More than 10,000 Thai protesters chanting “down with dictatorship” and “the country belongs to the people” rallied in Bangkok on Sunday (16 August) in by far the biggest anti-government demonstration since a 2014 coup.
There were cheers for student calls to curb the monarchy’s powers – once a taboo subject – as well as demands for the departure of former junta leader Prime Minister Prayuth Chan-ocha, a new constitution and an end to the harrasment of opposition activists.
Students have led protests almost daily for the past month, but Sunday’s demonstration drew a broader crowd in the Southeast Asian country, which has experienced decades of protests punctuated by military coups.
“We want a new election and a new parliament from the people,” student activist Patsalawalee Tanakitwiboonpon, 24, told the crowd. “Lastly, our dream is to have a monarchy which is truly under the constitution.”
Organisers of the Free People movement and police said there were over 10,000 people at the protest.
“The prime minister sends his concern to officials and protesters to avoid violence,” Traisulee Traisoranakul, a government spokeswoman, told reporters. She said Prayuth had also ordered the cabinet to take steps to build understanding between generations.
There was no immediate comment from the Royal Palace.
Prayuth won elections last year that the opposition says were held under rules to ensure that he kept power. The most vocal opposition party was subsequently banned.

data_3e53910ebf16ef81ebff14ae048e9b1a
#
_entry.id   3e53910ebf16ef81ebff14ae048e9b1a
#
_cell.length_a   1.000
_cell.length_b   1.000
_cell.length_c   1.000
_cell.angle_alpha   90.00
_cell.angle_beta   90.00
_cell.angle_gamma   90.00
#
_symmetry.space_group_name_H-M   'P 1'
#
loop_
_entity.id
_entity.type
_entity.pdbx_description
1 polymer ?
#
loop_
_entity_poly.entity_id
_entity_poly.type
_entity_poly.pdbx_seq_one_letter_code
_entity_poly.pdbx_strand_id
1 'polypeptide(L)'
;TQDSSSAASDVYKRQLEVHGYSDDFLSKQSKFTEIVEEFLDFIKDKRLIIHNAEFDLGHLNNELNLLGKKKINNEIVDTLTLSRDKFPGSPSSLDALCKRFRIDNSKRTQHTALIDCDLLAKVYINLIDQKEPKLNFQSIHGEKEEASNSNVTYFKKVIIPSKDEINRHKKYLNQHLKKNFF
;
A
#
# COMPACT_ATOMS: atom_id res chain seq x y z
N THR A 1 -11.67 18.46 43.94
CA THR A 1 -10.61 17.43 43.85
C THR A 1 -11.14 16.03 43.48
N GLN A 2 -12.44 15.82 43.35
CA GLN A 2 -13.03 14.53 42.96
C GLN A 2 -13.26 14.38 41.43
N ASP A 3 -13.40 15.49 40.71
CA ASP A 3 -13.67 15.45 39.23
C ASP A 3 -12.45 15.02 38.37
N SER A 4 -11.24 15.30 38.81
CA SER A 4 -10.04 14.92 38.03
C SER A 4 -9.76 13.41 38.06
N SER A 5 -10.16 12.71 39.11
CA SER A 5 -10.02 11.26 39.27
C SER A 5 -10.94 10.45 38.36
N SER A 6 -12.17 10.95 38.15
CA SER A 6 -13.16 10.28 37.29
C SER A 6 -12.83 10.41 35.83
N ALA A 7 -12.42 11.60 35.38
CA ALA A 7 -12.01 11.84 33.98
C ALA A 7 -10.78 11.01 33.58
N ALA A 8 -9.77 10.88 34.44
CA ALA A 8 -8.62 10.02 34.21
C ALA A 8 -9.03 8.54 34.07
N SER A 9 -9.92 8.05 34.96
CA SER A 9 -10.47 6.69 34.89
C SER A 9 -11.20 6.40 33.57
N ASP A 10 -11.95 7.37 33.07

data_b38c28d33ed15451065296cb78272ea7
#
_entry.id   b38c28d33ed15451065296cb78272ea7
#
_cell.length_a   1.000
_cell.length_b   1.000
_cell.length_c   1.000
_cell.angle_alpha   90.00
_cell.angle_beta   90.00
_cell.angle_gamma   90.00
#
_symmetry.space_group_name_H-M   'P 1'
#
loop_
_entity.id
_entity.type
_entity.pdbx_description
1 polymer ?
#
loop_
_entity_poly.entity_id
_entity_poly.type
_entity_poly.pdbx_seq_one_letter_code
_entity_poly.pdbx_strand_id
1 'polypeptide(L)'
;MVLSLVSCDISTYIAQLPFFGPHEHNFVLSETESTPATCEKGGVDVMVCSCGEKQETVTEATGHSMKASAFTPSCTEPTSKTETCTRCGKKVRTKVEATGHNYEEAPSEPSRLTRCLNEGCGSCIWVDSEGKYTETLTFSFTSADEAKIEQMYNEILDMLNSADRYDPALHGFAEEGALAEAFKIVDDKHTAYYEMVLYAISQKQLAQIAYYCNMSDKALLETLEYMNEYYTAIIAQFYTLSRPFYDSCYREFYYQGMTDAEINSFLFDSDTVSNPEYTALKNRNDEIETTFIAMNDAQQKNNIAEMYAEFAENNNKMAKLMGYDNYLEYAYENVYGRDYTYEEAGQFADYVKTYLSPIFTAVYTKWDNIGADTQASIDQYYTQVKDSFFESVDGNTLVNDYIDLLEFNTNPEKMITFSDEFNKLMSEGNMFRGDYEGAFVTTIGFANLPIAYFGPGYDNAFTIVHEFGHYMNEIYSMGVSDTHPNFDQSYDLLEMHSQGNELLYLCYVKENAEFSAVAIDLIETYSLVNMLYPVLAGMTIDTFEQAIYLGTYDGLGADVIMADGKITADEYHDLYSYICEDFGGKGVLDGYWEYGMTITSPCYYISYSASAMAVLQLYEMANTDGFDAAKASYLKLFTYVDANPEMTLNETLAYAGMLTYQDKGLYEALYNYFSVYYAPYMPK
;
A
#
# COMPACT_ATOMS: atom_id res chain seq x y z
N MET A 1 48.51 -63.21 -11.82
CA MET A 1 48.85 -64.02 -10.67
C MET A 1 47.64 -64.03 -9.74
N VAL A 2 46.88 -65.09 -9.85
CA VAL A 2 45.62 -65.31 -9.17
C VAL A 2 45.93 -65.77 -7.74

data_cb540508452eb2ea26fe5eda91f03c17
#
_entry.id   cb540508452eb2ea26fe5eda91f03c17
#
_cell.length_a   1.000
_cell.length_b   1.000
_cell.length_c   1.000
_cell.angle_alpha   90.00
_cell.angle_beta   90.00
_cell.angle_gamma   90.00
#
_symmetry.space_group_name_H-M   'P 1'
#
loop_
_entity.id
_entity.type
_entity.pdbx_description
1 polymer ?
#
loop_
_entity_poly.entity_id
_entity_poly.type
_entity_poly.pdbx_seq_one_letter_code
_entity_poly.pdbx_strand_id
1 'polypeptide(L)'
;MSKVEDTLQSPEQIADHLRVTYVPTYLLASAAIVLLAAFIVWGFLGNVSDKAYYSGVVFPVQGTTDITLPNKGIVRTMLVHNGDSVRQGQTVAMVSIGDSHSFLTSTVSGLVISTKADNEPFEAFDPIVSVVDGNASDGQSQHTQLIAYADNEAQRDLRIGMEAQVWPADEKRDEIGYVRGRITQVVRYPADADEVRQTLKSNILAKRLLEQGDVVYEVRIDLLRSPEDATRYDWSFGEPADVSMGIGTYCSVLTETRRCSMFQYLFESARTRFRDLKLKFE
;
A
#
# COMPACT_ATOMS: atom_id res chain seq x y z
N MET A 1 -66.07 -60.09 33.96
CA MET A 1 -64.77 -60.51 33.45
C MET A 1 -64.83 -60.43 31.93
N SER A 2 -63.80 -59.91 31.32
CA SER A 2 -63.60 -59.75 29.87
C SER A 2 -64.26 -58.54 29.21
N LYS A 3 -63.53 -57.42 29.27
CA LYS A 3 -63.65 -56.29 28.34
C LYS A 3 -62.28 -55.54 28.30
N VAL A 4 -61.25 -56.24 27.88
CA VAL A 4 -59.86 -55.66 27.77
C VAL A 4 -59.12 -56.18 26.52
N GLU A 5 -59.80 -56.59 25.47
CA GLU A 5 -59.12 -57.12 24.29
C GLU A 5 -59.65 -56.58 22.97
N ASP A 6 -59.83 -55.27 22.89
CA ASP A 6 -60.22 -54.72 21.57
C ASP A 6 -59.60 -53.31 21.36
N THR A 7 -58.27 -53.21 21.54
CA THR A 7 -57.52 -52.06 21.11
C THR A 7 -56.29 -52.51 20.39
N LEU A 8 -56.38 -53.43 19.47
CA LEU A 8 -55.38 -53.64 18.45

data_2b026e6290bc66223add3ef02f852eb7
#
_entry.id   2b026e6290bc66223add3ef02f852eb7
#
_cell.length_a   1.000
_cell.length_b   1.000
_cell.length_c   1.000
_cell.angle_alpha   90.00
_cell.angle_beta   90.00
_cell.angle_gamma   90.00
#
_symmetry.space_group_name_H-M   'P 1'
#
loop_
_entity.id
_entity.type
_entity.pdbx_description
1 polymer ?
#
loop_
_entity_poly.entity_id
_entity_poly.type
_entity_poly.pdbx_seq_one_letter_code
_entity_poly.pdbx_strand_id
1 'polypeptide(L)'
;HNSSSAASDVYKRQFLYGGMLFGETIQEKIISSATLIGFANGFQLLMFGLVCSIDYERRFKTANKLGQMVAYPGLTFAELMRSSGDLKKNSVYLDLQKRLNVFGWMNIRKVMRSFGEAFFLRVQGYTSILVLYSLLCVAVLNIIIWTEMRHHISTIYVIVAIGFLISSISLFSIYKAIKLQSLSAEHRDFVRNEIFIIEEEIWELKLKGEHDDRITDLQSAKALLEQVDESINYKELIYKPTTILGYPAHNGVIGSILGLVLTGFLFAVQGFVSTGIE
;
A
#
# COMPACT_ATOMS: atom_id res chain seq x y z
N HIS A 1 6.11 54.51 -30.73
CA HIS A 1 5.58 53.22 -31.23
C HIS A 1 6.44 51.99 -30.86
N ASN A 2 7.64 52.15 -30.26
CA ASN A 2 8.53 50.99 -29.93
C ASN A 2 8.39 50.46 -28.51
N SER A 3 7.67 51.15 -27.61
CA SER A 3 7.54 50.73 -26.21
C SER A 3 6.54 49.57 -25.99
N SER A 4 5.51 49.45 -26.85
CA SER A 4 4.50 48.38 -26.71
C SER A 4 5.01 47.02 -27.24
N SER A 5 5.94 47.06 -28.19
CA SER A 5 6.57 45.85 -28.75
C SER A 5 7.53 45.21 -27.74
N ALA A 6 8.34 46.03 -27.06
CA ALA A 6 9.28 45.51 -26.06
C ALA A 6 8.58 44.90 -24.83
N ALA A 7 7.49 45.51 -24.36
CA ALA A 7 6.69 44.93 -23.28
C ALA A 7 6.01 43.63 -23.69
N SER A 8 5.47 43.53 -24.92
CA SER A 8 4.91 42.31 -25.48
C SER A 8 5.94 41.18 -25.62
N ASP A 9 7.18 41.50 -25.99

Anger has further been fuelled by accusations of corruption, the arrest of some student leaders over earlier protests and the economic fallout from the coronavirus epidemic.
“We are seeing a shift in strategy of the youth-led movement becoming more inclusive,” said Titipol Phakdeewanich, dean of political science at Ubon Ratchathani University, citing their emphasis on the economy as well as politics.
Some student groups have also presented 10 reforms they seek to the monarchy of King Maha Vajiralongkorn – including curbing his powers over the constitution, the royal fortune and the armed forces.
‘Down with feudalsim’
“Down with feudalism, long live the people,” protesters chanted. “We will no longer be dust for anyone.”
Thailand’s lèse-majesté law sets a penalty of up to 15 years for criticising the monarchy, but Prayuth has said the king requested that it not be used for now.
As the anti-government protest got underway, several dozen royalists also held a demonstration, waving national flags and holding up gold-framed portraits of the king and other royals.
“I don’t care if they protest against the government but they cannot touch the monarchy,” said Sumet Trakulwoonnoo, a leader of the royalist group, Coordination Center of Vocational Students for the Protection of National Institutions (CVPI).
Critics accuse the monarchy of helping extend the army’s hold on politics in Thailand, where there have been 13 successful coups since the end of absolute royal rule in 1932.
Before the 2014 coup, Bangkok was roiled by more than a decade of often violent clashes between yellow shirt royalist protesters and rival red shirts loyal to former prime minister Thaksin Shinawatra.
The new wave of protests has not been violent so far.
“I am old now and can never achieve my goal,” said former red shirt protester Ueng Poontawee, 62. “Now there are new faces. I am very happy they came out.”
After the more than nine-hour protest dispersed, a group of the activists marched to a nearby police station to challenge officers to arrest them if there were warrants against them on charges of organising previous protests.
The police did not arrest anyone and the activists then left. Police made no comment to media.
Three student leaders have been charged over accusations of breaching restrictions in organising previous protests. They have been released on bail, but police say arrest warrants have been issued for a further 12 protest leaders while others are under investigation.